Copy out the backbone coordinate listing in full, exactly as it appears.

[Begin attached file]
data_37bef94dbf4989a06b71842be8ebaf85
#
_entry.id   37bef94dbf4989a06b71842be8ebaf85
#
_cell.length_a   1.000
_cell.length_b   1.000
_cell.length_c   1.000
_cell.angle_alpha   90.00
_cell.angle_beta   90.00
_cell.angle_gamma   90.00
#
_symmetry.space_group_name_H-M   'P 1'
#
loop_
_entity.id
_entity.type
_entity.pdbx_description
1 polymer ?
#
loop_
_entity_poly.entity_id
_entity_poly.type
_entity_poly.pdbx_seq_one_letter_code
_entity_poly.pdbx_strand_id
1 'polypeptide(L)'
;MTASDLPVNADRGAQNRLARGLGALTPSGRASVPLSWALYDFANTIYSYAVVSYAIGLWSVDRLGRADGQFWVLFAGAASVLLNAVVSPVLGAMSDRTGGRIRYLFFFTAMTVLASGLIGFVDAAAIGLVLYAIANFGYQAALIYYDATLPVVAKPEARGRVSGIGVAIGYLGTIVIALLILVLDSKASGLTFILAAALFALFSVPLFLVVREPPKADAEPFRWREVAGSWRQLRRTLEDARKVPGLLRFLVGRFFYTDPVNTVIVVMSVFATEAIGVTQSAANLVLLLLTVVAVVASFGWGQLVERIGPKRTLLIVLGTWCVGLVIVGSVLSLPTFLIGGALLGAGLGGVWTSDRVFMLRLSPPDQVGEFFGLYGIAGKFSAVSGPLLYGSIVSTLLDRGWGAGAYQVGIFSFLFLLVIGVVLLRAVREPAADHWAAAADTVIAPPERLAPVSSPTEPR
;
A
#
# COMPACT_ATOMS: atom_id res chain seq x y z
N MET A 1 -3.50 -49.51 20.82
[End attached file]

data_37bef94dbf4989a06b71842be8ebaf85
#
_entry.id   37bef94dbf4989a06b71842be8ebaf85
#
_cell.length_a   1.000
_cell.length_b   1.000
_cell.length_c   1.000
_cell.angle_alpha   90.00
_cell.angle_beta   90.00
_cell.angle_gamma   90.00
#
_symmetry.space_group_name_H-M   'P 1'
#
loop_
_entity.id
_entity.type
_entity.pdbx_description
1 polymer ?
#
loop_
_entity_poly.entity_id
_entity_poly.type
_entity_poly.pdbx_seq_one_letter_code
_entity_poly.pdbx_strand_id
1 'polypeptide(L)'
;MTASDLPVNADRGAQNRLARGLGALTPSGRASVPLSWALYDFANTIYSYAVVSYAIGLWSVDRLGRADGQFWVLFAGAASVLLNAVVSPVLGAMSDRTGGRIRYLFFFTAMTVLASGLIGFVDAAAIGLVLYAIANFGYQAALIYYDATLPVVAKPEARGRVSGIGVAIGYLGTIVIALLILVLDSKASGLTFILAAALFALFSVPLFLVVREPPKADAEPFRWREVAGSWRQLRRTLEDARKVPGLLRFLVGRFFYTDPVNTVIVVMSVFATEAIGVTQSAANLVLLLLTVVAVVASFGWGQLVERIGPKRTLLIVLGTWCVGLVIVGSVLSLPTFLIGGALLGAGLGGVWTSDRVFMLRLSPPDQVGEFFGLYGIAGKFSAVSGPLLYGSIVSTLLDRGWGAGAYQVGIFSFLFLLVIGVVLLRAVREPAADHWAAAADTVIAPPERLAPVSSPTEPR
;
A
#
# COMPACT_ATOMS: atom_id res chain seq x y z
N MET A 1 -3.50 -49.51 20.82